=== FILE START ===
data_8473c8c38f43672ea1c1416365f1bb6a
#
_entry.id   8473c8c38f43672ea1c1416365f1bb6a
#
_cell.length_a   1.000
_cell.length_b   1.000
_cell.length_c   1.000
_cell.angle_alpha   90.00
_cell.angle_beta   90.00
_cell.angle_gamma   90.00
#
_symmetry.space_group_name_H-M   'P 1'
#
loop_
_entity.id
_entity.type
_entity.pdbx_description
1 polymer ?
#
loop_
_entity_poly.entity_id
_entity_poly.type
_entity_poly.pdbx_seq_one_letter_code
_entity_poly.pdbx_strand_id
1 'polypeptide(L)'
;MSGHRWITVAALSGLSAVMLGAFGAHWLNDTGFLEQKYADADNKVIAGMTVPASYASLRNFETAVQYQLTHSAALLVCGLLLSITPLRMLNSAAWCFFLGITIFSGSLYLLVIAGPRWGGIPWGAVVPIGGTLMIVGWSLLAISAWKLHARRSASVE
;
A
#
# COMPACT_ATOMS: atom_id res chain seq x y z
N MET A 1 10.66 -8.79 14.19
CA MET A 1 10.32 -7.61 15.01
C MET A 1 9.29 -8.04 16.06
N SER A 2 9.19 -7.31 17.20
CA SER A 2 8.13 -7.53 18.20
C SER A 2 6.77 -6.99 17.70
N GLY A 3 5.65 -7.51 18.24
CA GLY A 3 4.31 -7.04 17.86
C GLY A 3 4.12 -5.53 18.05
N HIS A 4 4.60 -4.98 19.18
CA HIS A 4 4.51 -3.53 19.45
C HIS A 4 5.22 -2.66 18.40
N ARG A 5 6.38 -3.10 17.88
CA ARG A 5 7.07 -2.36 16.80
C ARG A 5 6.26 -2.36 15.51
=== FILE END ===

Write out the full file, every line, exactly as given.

data_8473c8c38f43672ea1c1416365f1bb6a
#
_entry.id   8473c8c38f43672ea1c1416365f1bb6a
#
_cell.length_a   1.000
_cell.length_b   1.000
_cell.length_c   1.000
_cell.angle_alpha   90.00
_cell.angle_beta   90.00
_cell.angle_gamma   90.00
#
_symmetry.space_group_name_H-M   'P 1'
#
loop_
_entity.id
_entity.type
_entity.pdbx_description
1 polymer ?
#
loop_
_entity_poly.entity_id
_entity_poly.type
_entity_poly.pdbx_seq_one_letter_code
_entity_poly.pdbx_strand_id
1 'polypeptide(L)'
;MSGHRWITVAALSGLSAVMLGAFGAHWLNDTGFLEQKYADADNKVIAGMTVPASYASLRNFETAVQYQLTHSAALLVCGLLLSITPLRMLNSAAWCFFLGITIFSGSLYLLVIAGPRWGGIPWGAVVPIGGTLMIVGWSLLAISAWKLHARRSASVE
;
A
#
# COMPACT_ATOMS: atom_id res chain seq x y z
N MET A 1 10.66 -8.79 14.19
CA MET A 1 10.32 -7.61 15.01
C MET A 1 9.29 -8.04 16.06
N SER A 2 9.19 -7.31 17.20
CA SER A 2 8.13 -7.53 18.20
C SER A 2 6.77 -6.99 17.70
N GLY A 3 5.65 -7.51 18.24
CA GLY A 3 4.31 -7.04 17.86
C GLY A 3 4.12 -5.53 18.05
N HIS A 4 4.60 -4.98 19.18
CA HIS A 4 4.51 -3.53 19.45
C HIS A 4 5.22 -2.66 18.40
N ARG A 5 6.38 -3.10 17.88
CA ARG A 5 7.07 -2.36 16.80
C ARG A 5 6.26 -2.36 15.51